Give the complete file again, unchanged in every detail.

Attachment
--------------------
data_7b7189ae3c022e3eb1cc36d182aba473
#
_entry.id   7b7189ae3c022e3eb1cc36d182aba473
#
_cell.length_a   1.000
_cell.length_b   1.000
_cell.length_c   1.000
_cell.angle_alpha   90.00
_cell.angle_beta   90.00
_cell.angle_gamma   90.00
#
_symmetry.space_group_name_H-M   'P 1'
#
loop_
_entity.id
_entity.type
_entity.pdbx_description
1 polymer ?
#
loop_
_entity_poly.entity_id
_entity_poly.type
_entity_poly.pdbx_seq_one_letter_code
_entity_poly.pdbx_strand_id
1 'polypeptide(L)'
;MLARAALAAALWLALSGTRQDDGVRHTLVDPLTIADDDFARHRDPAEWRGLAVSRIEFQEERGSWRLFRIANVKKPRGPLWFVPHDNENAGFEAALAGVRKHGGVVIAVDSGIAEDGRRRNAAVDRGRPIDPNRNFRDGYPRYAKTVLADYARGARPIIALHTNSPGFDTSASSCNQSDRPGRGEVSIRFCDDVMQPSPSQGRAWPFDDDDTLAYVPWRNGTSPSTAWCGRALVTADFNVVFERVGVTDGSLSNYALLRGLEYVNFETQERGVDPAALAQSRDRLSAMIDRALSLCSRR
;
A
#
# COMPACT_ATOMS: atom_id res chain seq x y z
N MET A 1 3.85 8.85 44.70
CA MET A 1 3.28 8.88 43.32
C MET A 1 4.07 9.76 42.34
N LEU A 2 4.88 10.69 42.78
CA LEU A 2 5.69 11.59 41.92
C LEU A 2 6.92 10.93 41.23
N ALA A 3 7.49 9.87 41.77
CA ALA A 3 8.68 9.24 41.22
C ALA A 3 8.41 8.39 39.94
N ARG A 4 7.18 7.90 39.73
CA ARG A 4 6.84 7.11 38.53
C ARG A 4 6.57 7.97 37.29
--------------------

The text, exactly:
data_7b7189ae3c022e3eb1cc36d182aba473
#
_entry.id   7b7189ae3c022e3eb1cc36d182aba473
#
_cell.length_a   1.000
_cell.length_b   1.000
_cell.length_c   1.000
_cell.angle_alpha   90.00
_cell.angle_beta   90.00
_cell.angle_gamma   90.00
#
_symmetry.space_group_name_H-M   'P 1'
#
loop_
_entity.id
_entity.type
_entity.pdbx_description
1 polymer ?
#
loop_
_entity_poly.entity_id
_entity_poly.type
_entity_poly.pdbx_seq_one_letter_code
_entity_poly.pdbx_strand_id
1 'polypeptide(L)'
;MLARAALAAALWLALSGTRQDDGVRHTLVDPLTIADDDFARHRDPAEWRGLAVSRIEFQEERGSWRLFRIANVKKPRGPLWFVPHDNENAGFEAALAGVRKHGGVVIAVDSGIAEDGRRRNAAVDRGRPIDPNRNFRDGYPRYAKTVLADYARGARPIIALHTNSPGFDTSASSCNQSDRPGRGEVSIRFCDDVMQPSPSQGRAWPFDDDDTLAYVPWRNGTSPSTAWCGRALVTADFNVVFERVGVTDGSLSNYALLRGLEYVNFETQERGVDPAALAQSRDRLSAMIDRALSLCSRR
;
A
#
# COMPACT_ATOMS: atom_id res chain seq x y z
N MET A 1 3.85 8.85 44.70
CA MET A 1 3.28 8.88 43.32
C MET A 1 4.07 9.76 42.34
N LEU A 2 4.88 10.69 42.78
CA LEU A 2 5.69 11.59 41.92
C LEU A 2 6.92 10.93 41.23
N ALA A 3 7.49 9.87 41.77
CA ALA A 3 8.68 9.24 41.22
C ALA A 3 8.41 8.39 39.94
N ARG A 4 7.18 7.90 39.73
CA ARG A 4 6.84 7.11 38.53
C ARG A 4 6.57 7.97 37.29